July 2022 has seen high temperatures that climate scientists predicted for 2050 – both this and the images of housing burning as a result is terrifying. The Met Office has estimated that this kind of extreme here is ten times more likely now because of climate change.
Not only have we seen the dramatic effects of the climate crisis on our doorstep, but in the same week the High Court has ruled that the UK’s plan to tackle this emergency is unlawful. Greg Hands, minister for business, energy and industrial strategy approved the government’s climate change strategy, despite not having the information needed to inform these plans. The UK’s commitment to net-zero is legally binding, and therefore detailed policies about how we will reduce our carbon emissions are also a legal requirement.
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In light of this, here’s just five policies that we need right now to help tackle the climate crisis:
1. Reinstate the feed-in tariff for solar panels
Solar is one of the best sources of renewable energy, and we have an abundance of roofs to install it on. However, anyone who’s installed solar panels in recent years will be selling energy back to the grid at a seventh of its actual value – aka they’re being ripped off and this isn’t making residential solar an appealing investment. Some homeowners could install solar that produces more energy than they need, and sell it back to the grid.
Typical rates offered by energy companies are around 4p/kilowatt hour (kWh), even though the retail price of energy is around 28p/kWh. The lowest export tariff rate on the UK market is just 1.5p/kWh. So when they find out how ineffective this would be, they don’t bother. Leading energy experts say that fairer pay outs could see a much faster greening of the grid.
2. Regulate carbon off-setting
A lot more companies have recently been claiming they’re ‘carbon neutral’ – instead of reducing all their carbon emissions, they will pay for some sort of project that takes carbon out of the atmosphere somewhere else. However, there is very little by way of regulation checking whether they’re actually offsetting their CO2 emissions at all. You can very easily pay £2 per tonne of CO2, with little credibility for how much carbon is actually being absorbed. This is in comparison to much higher prices for carbon offsetting with more scrupulous rules, at over £100 per tonne.
This is leading to greenwashing by many large, high profile companies, but offsetting is also creating a dangerous distraction from the carbon reduction that we need to slow down global warming. This is an area the government isn’t particularly interested in regulating, so we will only see more and more companies using poor offsetting schemes as a way of paying their way out of the problem.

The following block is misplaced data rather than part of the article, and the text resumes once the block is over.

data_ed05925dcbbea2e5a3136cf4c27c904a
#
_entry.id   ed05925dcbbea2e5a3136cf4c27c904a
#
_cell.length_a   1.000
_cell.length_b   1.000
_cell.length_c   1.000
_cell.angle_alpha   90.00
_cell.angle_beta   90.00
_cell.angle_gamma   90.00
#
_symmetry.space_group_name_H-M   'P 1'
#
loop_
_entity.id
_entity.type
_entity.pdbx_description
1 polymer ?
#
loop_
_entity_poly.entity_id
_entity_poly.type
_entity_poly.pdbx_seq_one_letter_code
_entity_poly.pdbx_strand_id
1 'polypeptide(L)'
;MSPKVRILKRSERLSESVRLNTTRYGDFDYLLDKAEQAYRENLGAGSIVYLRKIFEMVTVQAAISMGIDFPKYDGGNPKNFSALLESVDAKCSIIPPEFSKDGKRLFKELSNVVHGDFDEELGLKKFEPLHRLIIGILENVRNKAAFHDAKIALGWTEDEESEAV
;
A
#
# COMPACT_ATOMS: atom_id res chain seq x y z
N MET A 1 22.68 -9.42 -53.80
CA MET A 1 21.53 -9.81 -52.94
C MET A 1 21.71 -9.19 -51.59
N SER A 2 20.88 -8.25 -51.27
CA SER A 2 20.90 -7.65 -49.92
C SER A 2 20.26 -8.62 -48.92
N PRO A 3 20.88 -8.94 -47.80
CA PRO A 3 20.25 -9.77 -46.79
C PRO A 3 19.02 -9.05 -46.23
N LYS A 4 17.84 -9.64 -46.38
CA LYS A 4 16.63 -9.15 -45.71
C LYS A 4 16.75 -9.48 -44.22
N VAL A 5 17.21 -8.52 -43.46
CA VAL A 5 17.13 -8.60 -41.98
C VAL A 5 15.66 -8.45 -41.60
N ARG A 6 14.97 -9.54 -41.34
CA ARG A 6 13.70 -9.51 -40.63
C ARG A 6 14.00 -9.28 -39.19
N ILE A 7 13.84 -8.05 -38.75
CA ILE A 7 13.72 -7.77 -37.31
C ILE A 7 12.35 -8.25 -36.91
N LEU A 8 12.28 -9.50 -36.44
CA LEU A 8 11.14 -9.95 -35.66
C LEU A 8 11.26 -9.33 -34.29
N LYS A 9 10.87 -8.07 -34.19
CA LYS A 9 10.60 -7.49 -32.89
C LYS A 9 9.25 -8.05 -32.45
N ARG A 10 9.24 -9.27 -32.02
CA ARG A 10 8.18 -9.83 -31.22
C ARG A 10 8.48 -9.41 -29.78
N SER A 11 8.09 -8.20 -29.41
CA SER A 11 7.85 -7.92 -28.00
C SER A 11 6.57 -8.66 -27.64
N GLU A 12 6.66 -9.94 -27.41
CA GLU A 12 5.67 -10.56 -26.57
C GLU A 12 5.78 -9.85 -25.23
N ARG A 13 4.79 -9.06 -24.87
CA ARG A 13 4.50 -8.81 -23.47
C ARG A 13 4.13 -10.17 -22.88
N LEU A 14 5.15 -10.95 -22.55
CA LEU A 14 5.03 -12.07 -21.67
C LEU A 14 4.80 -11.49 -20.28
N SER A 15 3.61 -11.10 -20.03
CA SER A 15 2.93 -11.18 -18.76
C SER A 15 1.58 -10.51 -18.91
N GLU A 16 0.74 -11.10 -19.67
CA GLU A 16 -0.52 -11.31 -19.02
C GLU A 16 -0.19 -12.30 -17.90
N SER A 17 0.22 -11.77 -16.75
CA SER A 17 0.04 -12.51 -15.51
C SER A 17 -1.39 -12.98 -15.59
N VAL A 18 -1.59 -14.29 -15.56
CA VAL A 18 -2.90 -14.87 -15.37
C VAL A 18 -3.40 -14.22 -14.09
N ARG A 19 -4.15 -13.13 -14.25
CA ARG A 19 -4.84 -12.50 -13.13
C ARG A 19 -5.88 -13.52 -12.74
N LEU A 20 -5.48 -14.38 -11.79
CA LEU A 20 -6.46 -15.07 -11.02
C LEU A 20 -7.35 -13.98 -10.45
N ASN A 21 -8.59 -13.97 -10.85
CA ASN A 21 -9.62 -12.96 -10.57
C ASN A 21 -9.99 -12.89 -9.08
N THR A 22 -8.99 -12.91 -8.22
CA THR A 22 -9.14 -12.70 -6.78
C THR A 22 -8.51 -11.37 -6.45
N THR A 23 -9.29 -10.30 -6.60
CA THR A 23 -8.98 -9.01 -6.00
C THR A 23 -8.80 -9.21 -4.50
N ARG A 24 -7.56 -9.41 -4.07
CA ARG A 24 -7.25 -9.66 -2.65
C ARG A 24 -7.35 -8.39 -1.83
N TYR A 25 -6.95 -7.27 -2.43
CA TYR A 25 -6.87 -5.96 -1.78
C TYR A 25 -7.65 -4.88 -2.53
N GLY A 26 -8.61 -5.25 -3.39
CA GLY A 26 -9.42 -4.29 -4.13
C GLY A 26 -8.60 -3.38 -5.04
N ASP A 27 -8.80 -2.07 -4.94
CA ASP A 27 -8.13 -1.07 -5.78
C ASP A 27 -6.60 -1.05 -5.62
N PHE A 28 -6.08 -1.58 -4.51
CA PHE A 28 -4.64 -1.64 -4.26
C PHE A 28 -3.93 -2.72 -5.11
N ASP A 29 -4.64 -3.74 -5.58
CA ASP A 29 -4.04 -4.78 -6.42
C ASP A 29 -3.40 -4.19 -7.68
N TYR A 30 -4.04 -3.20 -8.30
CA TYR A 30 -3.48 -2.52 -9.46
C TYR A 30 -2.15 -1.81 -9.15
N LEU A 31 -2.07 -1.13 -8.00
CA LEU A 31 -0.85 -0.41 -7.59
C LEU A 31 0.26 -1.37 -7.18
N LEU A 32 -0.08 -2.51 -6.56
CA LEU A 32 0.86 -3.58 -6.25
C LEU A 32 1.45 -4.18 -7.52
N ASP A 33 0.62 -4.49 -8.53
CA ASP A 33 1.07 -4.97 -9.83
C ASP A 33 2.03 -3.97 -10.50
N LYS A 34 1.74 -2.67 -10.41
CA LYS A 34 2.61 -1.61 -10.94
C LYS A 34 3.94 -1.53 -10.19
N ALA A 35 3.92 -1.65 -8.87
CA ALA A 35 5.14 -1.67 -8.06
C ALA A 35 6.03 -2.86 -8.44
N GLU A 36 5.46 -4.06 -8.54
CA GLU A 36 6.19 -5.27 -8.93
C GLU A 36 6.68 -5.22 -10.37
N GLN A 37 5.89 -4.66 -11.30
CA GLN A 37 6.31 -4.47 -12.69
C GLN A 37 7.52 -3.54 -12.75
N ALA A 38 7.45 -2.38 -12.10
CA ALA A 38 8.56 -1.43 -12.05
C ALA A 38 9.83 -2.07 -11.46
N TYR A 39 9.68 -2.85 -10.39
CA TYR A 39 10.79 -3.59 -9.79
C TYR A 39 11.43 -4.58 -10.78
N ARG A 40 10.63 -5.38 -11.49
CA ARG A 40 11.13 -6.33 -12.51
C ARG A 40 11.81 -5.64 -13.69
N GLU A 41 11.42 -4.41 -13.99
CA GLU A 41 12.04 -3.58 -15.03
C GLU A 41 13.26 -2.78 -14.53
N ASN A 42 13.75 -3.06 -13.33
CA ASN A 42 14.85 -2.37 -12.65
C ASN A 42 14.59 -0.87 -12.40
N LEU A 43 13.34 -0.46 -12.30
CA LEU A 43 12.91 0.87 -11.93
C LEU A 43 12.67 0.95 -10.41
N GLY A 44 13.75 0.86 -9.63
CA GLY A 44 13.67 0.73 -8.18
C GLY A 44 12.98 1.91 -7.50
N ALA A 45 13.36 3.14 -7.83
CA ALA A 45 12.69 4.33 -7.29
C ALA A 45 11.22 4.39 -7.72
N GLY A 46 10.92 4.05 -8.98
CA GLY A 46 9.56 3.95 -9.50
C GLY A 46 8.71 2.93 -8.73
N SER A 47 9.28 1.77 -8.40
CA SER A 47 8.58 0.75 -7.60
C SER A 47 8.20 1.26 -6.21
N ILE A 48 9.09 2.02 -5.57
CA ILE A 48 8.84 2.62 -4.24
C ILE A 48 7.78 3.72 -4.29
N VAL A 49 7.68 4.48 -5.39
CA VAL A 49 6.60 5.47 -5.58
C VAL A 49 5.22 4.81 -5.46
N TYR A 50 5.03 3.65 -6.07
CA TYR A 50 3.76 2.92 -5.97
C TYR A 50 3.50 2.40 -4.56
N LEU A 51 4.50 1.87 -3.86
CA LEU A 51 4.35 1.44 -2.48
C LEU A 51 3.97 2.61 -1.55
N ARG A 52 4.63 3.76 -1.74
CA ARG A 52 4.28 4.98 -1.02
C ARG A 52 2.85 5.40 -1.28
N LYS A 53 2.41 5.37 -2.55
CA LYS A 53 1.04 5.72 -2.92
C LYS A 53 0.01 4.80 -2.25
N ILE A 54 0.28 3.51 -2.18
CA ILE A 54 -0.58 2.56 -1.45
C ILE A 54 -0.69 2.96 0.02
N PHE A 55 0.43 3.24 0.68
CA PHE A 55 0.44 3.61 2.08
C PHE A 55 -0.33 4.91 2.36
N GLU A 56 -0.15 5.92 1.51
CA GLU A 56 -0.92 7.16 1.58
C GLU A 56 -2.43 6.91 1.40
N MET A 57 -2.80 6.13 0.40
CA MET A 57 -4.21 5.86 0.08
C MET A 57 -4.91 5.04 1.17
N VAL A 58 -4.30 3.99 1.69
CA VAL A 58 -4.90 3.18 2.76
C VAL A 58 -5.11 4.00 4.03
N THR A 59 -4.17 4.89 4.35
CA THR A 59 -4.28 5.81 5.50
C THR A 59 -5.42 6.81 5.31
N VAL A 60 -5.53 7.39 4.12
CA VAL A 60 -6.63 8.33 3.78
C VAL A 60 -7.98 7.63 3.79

3. Ban Banks from funding the Fossil Fuel Industry
This policy is more of a pipedream, because it is unlikely the government will ever try and regulate the financial sector in this way. However, regardless of all the other policies combined, climate change cannot be tackled without moving away from the production of oil and gas. Last year, Barclays Bank financed $5.6bn (£4.1bn) in new fossil fuel projects, ranked ahead of HSBC ($5.3bn) and Standard Chartered ($4.3bn).
But if the government does want somewhere to start on this, it would be to stop talking about new coal mines in the UK.
And if you would like to make an impact, moving your own money away from fossil fuel investing banks is one of the best ways individuals can make a difference.
4. Re-nationalise public transport and make it affordable
Transport makes up 27% of the UK’s greenhouse gas emissions, emitting 122 million tonnes of carbon dioxide from domestic transport in 2019, with another 37 millions tonnes from international aviation emissions too. The government website itself talks about how a petrol car journey from London to Glasgow emits approximately 3.3 times more CO2e per passenger than the equivalent journey by train, and yet we are still seeing investment in our road networks and bus services being cut. The UK could take a leaf out of Germany’s book, and offer monthly rail travel for €9 instead of £1000’s being spent on season tickets in the UK.
5. Fund local councils properly to tackle the climate crisis
Investing more in local councils to tackle the climate crisis on a local level will bring massive benefits across the board. Local councils are uniquely situated to bring the co-benefits of climate change policies (such as lower costs, improved wellbeing, access to green spaces, energy autonomy, etc) to the people who need it the most. At the moment, councils aren’t required to report on their own carbon emissions, those in their wider area, or what they’re doing to reduce them – making it incredibly hard for climate projects to be funded out of already tight budgets.
All these can only be done with ‘big’ government, with regulation and with investment. This is not something the private sector is going to step up and take on – we can see from the offsetting issue that they cannot be trusted to do it properly. The banks will talk about the environment while funding its demise, and the government will set targets whilst writing policy that heads in the opposite direction.
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